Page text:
There is a lot to say about innovation management these days. Pretty much everywhere you turn, someone is writing about how innovation is, or is not being accomplished. Yes, even I am writing about innovation. Here are a few articles already published right here on the Huffington Post.
- "Do Innovation and Entrepreneurship Exist In The Same Person?"
- "5 Ways To Energize Your Brand and Fuel Innovation"
The word innovation is so popular in fact, if you type "innovation" into the Google search bar, you will see there are 131 million search results. Are you ready for this? If you type "innovation blogs", 372 million results are available. With all this information readily available, how do marketers figure out where to start? That's a great question. In my search to help provide answers, I discovered an article called "How to Build a Culture of Innovation by Killing Mediocrity." Here's what author Brian Solis had to say: "In a world where the expression of ideas is a commodity but the consideration and implementation of them is a scarce resource, how do we create a more inviting culture that fosters their transformation from concept to manifestation?"
Create Some Structure First
In my experience, innovation in marketing really starts with how you think, not how you act. In order to start off on the correct foot, you must get your mind right. That means, prepare yourself and your team by creating some structure.
Marketing innovation has several stages which I have experienced firsthand. These stages really work to help creative project teams activate their innovative juices and mobilize their ideas. Here's an example. Recently, my team discussed some strategies and the word 'innovative' came up. Instantly I thought, "This really isn't an innovative process," however, I was wrong; it really was. As I thought more about this, I began to outline what really happens in the pre-innovation stages of thinking.
Stages Of Pre-Innovation
Here are four stages of pre-Innovation that I feel are critical to accomplish real marketing innovation. I have experience using the 4-stage process and continue to use it to implement innovative thinking. Begin with stage 1 and work your way through. You will find out that it actually works and the structure will help your team think about new ideas and to fit them into the pre-planning of the project.
1. The Project Goal: This is probably the simplest of all the stages. Just ask yourself, If the initiative is to be successful what has to occur? This is your project goal. In order to move forward and take advantage of this process effectively, you must answer this question before you move on to stage 2. If you skip stage 1, you will end up straying off course creating a plan that doesn't fit the goal or eventually coming back and answering the question.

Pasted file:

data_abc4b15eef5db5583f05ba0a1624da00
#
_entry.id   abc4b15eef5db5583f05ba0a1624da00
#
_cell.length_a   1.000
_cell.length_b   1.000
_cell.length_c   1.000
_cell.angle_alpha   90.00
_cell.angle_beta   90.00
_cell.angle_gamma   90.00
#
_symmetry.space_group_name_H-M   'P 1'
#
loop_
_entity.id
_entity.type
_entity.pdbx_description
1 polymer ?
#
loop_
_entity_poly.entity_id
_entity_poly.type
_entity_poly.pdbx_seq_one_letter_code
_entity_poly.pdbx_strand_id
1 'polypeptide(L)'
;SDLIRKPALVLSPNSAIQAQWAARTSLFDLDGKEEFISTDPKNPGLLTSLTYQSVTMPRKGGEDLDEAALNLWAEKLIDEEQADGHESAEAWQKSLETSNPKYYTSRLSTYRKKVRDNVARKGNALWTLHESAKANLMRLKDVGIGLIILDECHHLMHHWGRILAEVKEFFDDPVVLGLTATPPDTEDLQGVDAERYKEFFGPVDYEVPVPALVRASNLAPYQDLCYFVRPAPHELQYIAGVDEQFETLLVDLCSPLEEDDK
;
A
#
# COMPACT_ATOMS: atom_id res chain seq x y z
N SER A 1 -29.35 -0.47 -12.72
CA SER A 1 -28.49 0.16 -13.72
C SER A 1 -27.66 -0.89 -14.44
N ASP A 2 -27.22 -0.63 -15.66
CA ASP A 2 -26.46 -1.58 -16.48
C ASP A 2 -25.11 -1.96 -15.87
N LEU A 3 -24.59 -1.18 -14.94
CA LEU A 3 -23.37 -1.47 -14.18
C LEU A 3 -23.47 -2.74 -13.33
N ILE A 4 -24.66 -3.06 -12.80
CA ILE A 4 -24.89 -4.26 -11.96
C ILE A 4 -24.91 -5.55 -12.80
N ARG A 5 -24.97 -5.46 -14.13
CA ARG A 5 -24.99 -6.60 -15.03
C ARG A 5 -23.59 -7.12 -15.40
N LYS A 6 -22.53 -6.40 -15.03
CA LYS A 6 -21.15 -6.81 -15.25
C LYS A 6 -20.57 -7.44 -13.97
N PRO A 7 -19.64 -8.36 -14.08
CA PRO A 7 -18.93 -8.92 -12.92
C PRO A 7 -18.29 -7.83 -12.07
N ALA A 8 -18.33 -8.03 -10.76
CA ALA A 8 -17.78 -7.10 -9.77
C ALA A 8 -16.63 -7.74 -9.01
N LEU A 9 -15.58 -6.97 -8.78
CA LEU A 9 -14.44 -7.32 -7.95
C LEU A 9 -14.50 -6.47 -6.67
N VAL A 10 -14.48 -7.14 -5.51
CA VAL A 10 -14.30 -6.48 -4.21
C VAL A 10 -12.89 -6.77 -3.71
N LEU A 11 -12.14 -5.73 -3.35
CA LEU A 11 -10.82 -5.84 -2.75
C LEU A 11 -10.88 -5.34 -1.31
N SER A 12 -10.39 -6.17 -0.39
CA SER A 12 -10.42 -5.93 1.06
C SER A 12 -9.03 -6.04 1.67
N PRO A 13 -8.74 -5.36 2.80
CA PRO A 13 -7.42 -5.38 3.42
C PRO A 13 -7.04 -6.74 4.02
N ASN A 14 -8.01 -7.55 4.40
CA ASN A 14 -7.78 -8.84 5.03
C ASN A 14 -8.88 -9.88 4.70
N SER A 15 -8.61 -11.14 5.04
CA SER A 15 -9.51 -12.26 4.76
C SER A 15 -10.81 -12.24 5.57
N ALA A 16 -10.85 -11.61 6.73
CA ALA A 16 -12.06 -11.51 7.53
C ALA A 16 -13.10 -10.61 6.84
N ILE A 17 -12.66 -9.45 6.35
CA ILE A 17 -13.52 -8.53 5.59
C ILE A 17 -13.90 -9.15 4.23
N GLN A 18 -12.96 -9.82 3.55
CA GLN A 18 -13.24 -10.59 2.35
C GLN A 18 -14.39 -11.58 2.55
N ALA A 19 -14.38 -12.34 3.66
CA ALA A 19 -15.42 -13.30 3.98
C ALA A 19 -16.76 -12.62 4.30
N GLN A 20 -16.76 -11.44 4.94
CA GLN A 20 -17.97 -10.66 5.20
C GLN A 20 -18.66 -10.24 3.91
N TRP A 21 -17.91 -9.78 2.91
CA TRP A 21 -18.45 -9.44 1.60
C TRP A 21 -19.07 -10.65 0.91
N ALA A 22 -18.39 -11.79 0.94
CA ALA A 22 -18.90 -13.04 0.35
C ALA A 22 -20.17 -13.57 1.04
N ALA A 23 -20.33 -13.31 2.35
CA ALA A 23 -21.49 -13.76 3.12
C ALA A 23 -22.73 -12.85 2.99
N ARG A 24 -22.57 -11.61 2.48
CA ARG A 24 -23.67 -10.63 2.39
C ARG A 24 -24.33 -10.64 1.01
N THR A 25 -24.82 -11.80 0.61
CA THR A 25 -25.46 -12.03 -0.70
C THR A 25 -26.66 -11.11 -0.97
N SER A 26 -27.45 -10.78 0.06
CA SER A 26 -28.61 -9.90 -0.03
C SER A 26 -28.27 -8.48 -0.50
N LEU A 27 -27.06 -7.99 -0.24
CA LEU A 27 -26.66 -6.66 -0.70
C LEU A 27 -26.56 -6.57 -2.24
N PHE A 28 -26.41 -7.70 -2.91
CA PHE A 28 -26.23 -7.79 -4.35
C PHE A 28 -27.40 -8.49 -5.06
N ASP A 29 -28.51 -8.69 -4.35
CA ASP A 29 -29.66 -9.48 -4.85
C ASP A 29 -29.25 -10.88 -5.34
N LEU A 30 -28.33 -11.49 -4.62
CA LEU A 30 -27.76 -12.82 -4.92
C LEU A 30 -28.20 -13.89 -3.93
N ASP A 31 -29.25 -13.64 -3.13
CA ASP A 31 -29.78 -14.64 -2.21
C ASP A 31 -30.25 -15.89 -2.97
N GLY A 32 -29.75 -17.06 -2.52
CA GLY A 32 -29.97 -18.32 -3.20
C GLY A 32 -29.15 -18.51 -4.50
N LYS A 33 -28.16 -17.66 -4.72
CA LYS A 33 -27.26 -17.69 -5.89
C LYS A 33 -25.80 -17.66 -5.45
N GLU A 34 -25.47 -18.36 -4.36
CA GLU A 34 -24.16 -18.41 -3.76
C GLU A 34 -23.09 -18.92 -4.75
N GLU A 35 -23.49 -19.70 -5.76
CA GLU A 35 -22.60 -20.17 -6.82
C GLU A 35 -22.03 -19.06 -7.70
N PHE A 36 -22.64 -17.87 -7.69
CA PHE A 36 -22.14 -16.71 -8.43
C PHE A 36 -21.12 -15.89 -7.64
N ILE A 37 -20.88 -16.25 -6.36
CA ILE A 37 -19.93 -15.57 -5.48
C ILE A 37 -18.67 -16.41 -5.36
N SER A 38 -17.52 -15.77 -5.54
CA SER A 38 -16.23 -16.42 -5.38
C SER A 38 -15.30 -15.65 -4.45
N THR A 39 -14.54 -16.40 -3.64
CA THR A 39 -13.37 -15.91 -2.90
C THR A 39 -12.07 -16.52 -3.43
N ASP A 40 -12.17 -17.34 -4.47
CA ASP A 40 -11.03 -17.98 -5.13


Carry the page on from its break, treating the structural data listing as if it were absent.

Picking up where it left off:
2. Determine The Criteria: Here you must ask your team if there are certain criteria within the project initiative that must be included along the way? Are there things that you cannot do? What is your budget? What is the timeline? Who are the key players involved in the project? Are there other departments that are to be included? What tools and resources do you have available to you? What tools and resources that you don't have are required? These are just a few questions that will help determine the framework of the project.
3. Start Brainstorming: Once you outline the project goal and criteria, it's time to start the creative brainstorm process. This is where you want to listen to anything and everything that fits within stage 1 and 2. Sometimes even the ideas that don't make sense at first glance actually end up being the best ideas in the end. My suggestion here is to listen thoroughly to everything and do not discount any ideas in this stage.
4. Write The Brief: The brief includes what I call the Who, What, When, Where, Why and How? It's called a brief for a reason. It's a short description that outlines all key components and even unknowns that are to be included in the project. Why do you write this? Good question. The brief includes all the key information in one document and allows the creative team to fully understand what the project is about. This becomes very important when you actually get to the execution stage. The brief serves as the blueprint for the project.
Now It's Time To Get Creative
This is the fun part! You have worked through stages 1-4, and your project team is anxious to get started. Now, let the creative experts do what they do best, create! The challenge is you will probably see some creative ideations come to life and they won't work for various reasons, and it's probably because you missed stage 1 or 2.
It will be tough to say no. However, you must stick with following the brief in order to accomplish your goals and ultimately achieve marketing innovation. My suggestion is to save all the work in which your creative team invested time and energy with all their projects. It has value, especially to stimulate pre-innovative thinking and inspiration for other brainstorming sessions and projects.
Let's get back to the original question. Is there such a thing as pre-innovation? In my opinion, of course there is, and it starts with your own creativity. Creativity, being different and innovative is related. Congratulations, pre-innovation thinkers and doers, you are on the road to something special. The really cool thing is, you don't know what you will end up with until you have an aha moment, and that's when it all comes together!